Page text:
Howard University Addresses GI Bill Suspension With Dedicated Veterans Office

Howard University Addresses GI Bill Suspension With Dedicated Veterans Office

Two years after the suspension of its authorization to enroll students using GI Bills, Howard has established a dedicated veterans office.

In 2021 Howard University had its ability to allow student veterans who enrolled at the prestigious HBCU to use their GI Bill to pay for tuition briefly suspended. According to a investigation, this happened because the university’s administration made repeated clerical errors when handling veteran education benefits. The move to strip a university of its ability to process GI bills is rare, but the District of Columbia’s State Approving Agency made the move because the Howard administration’s lack of prudence was negatively impacting student veterans. Howard University was given 60 days to address the issue to avoid the suspension from becoming permanent. 

According to their reporting, the mishandling of GI Bills was traced to Howard’s Veteran Coordinator Christopher Rhone, who later resigned from his post after’s initial investigation. According to Leana Mason, a student who had been attending Howard using her GI Bill, the university avoided giving students who had questions a straight answer about their benefits. spoke to Aniela Szymanski, a veterans issues attorney with the advocacy organization Representing Heroes, who told them Howard’s lack of transparency was concerning.

“I think that the big shocking part here is not keeping students informed,” Szymanski said. “Students have to be proactive, and if something looks off, if there are delays, if they can’t get straight answers, they need to call the GI Bill hotline. The school is biased; perhaps they won’t always be the most forthcoming to protect their reputation. The next best option is to work with the school to delay starting.”

Another expert, Carrie Wofford, the president of Veterans Education Success, a group responsible for often lobbying Congress on issues related to the GI Bill, told that the move against Howard also concerned her, because there were other known fraudulent actors.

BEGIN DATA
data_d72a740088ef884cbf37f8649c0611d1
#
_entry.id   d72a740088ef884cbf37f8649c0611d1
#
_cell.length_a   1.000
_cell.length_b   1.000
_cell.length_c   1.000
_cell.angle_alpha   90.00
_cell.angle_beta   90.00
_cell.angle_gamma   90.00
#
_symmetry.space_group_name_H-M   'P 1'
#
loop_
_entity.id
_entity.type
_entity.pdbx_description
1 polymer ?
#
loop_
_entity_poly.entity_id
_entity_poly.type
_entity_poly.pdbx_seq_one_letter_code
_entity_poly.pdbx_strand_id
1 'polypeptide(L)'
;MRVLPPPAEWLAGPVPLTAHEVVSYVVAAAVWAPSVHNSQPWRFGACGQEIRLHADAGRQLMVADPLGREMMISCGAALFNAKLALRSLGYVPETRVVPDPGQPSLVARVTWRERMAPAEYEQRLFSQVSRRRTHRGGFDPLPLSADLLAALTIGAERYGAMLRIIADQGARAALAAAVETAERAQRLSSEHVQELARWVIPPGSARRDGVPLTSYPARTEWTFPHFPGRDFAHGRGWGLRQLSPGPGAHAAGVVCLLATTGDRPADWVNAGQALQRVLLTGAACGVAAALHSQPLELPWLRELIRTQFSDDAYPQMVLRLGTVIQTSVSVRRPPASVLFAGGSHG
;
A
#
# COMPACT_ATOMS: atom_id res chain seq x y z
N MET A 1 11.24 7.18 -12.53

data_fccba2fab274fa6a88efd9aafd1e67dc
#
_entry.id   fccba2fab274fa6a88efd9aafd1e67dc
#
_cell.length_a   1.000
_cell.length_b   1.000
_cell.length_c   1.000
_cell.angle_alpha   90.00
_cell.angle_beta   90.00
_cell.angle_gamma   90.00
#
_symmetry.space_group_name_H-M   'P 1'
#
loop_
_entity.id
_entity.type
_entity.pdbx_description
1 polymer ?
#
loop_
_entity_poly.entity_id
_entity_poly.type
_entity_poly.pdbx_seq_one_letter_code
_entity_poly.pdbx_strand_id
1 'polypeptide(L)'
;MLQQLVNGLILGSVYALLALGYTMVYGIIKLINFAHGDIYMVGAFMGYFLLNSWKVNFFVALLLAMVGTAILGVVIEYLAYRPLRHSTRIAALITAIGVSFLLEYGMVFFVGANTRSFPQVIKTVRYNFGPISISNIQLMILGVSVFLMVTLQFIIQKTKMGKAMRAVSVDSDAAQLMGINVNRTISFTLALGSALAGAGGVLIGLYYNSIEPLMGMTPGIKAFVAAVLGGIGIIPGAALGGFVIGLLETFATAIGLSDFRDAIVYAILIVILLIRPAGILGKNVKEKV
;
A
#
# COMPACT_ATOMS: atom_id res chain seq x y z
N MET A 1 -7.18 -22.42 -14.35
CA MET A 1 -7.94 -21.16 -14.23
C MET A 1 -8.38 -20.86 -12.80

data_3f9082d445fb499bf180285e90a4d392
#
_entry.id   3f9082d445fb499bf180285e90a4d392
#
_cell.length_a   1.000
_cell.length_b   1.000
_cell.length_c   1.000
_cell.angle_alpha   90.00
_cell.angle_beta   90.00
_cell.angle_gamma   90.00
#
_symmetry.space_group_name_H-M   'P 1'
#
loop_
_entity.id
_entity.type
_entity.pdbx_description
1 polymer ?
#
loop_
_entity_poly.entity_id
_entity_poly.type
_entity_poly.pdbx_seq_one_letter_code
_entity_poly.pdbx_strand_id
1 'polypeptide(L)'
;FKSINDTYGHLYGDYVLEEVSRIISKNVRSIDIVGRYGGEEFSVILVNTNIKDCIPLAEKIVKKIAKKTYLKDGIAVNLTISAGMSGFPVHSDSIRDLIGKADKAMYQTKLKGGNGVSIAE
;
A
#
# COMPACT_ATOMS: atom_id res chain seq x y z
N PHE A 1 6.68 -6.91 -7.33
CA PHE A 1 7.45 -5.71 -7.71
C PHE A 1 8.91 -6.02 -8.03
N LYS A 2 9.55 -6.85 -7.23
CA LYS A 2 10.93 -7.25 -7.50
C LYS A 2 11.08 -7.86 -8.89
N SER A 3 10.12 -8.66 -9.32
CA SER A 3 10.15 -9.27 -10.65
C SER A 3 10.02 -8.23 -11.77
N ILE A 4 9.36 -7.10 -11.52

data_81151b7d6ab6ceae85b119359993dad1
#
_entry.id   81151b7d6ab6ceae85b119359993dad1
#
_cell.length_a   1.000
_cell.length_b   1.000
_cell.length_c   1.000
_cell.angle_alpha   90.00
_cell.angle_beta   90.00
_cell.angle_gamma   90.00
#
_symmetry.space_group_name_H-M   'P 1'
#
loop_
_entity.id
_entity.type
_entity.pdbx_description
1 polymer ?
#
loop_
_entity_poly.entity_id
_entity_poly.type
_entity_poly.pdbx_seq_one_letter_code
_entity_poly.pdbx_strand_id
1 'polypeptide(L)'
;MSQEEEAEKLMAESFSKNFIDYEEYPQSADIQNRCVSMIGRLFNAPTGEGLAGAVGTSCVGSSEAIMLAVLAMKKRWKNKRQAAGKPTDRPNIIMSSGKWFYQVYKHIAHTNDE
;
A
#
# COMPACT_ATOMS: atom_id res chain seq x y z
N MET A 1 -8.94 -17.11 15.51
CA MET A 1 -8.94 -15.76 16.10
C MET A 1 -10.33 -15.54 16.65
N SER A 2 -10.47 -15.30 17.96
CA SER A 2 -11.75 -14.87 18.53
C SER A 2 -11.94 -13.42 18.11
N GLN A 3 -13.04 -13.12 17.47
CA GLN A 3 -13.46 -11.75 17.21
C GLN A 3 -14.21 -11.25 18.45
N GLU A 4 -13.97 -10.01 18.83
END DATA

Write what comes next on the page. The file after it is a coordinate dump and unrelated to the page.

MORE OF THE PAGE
“It would be a disgrace if VA were to cut off Howard for paperwork compliance but not do anything about the known fraudsters,” Wofford explained. “VA and the D.C. SAA should help Howard figure out the paperwork issues and resolve it. Howard is arguably the most important historically Black college in the country and provides a great education. VA should be helping great schools and focusing any punishment on fraudsters.”

Now two years later, according to, Howard University has opened a new office to facilitate better communication between the university and the Department of Veterans Affairs. On Nov. 9, following the receipt of $580,000 in funding from the Department of Education in October, Howard University established the Office of Military & Veterans Services, which according to the university will function as a “liaison between the U.S. Department of Veterans Affairs (USDVA) and the University.”

The university also promised to “assist with the processing of federal Veteran Affairs (VA) education benefits, certify enrollments to the VA, advise on procedural requirements, and provide a cultural resource for military-connected students on campus.”

Alongside the new office, Howard University also established a new Student Veterans of America chapter. The opening and creation of both divisions coincided with Veterans Day, which Paris Adon, the director of Howard University’s Student Services, alluded to in a statement.

“Our work is so important because we’re responsible for supporting those students who, in addition to matriculating here, may also be find themselves trying to navigate life as an active duty serviceperson or having to cope with having a loved one who is in military service,” Adon continued, “There’s really no better time than Veterans Day to show our appreciation for these students and families and officially launch our SVA chapter to really show just how committed we are to ensuring veteran and military-connected students know we’re here for them.”

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